Our moderator on Monday was John Ogier who is Chair of IPAN.  He was previously Registrar of the Guernsey Intellectual Property Office. Guernsey has some curious intellectual property laws.  It is one of the few jurisdictions in the world to protect image rights (see Jane Lambert Guernsey's Image Rights Legislation 2 Jan 2013 NIPC Law and Kate Storey Guest Post - Kate Storey: Guernsey's Image Rights  8 Jan 2013 NIPC Law).  The article by Kate Storey is particularly interesting as she helped to draft the legislation when she was with Collas Crill.   Guernsey also has its own patent law even though it has no facilities of its own for examinations and searches.  The patents of any country that is listed in Sched. 2 to The Registered Patents and Biotechnological Inventions (Bailiwick of Guernsey) Ordinance, 2009 can be registered without any examination in Guernsey.   As I said tn Guernsey's Patent Law 18 Jan 2011 NIPC Law, China, India, New Zealand, Russia and the USAQ are listed as well as the EPC countries but not Australia or South Korea.

The evening finished with a Q & A.   I was asked what could be done to reduce the cost of enforcement.  I said that a lot had already been done with the adoption of Lord Justice Arnold's proposals in 2010. These limited trials to 2 days, recoverable costs to £50,000 for trial and £25,000 for an account on inquiry and damages to £500,000. I added that for most IP claims under £10,000 that could be tried in one day there was a small claims track. CPR Part 27.14 limited recoverable coss to a few hundred pounds. I recommended greater use of alternative dispute resolution such as ICANN's UDRP for domain name disputes, the IPO's opinion service for disputes over the infringement and validity of patents and the Company Names and the Company Names Tribunal.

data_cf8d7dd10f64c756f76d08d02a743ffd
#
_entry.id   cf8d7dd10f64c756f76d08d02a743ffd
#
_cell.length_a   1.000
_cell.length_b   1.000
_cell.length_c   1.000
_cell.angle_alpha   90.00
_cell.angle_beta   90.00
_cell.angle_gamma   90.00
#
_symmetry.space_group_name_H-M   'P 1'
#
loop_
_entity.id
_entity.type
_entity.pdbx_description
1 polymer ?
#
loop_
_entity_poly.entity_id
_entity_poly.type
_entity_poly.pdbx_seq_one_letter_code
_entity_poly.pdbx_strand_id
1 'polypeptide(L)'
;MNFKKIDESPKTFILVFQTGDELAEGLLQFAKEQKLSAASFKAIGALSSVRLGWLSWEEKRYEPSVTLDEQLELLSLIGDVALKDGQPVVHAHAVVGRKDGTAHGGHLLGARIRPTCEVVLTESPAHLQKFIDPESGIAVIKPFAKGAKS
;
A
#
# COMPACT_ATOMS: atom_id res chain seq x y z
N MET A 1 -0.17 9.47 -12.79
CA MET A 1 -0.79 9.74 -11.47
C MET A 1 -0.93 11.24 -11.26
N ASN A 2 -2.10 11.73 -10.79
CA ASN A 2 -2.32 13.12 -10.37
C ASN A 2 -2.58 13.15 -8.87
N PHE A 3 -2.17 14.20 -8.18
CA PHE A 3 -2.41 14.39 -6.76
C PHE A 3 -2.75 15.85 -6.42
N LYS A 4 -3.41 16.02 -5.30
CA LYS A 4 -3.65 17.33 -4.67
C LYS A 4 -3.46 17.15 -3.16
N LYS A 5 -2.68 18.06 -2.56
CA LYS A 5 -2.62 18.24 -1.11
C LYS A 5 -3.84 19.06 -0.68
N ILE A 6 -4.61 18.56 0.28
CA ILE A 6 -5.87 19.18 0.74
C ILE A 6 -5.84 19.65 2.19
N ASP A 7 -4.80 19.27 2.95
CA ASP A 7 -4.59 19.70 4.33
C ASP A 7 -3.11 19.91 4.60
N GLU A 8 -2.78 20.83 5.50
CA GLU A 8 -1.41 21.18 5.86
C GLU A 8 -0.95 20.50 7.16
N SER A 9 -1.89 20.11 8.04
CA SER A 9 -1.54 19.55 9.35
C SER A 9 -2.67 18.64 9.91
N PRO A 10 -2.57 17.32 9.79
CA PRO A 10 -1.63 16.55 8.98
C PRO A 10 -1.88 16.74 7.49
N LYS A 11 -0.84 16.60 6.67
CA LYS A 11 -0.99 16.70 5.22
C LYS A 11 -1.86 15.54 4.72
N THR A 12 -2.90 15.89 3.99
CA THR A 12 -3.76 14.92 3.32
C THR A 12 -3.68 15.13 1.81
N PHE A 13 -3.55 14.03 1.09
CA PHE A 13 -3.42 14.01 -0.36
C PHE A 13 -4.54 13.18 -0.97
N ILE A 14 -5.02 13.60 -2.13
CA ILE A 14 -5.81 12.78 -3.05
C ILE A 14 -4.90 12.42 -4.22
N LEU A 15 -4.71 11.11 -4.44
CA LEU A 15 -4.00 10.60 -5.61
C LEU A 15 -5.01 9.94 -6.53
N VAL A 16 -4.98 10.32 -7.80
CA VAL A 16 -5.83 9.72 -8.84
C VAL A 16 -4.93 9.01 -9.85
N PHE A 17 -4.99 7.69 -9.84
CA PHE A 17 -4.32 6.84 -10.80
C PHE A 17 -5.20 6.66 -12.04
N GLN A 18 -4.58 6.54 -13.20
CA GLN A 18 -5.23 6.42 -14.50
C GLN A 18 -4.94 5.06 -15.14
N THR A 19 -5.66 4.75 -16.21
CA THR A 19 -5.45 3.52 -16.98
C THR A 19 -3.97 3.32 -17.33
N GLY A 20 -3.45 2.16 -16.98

I reminded the audience that intellectual property law did not exist solely for the benefit of intellectual asset owners. The purpose of IP laws was to strike a fair balance between rights holders, consumers and competitors.  The high cost of litigation kept patents, trade marks and designs on the register which should not be there. 

Finally, I observed that the Unified Patent Court Agreement that Mr Boris Johnson himself had ratified in his capacity as Foreign Secretary on World IP Day 2018 would have reduced the cost of patent litigation considerably but that ratification had been reserved by none other than our fellow panellist Amanda Solloway MP on 20 July 2020. I had been looking forward to asking the Minister for the reason for that volte-face (see Jane Lambert Has the Volte-Face on the Unified Patent Court Agreement been worth it? 25 April 2021 NIPC Brexit). Sadly, the Minister was not there to justify herself.

Anyone wishing to discuss this article or any of the topics discussed in it should call me on +44 (0)20 7404 5252 during office hours or send me a message through my contact form.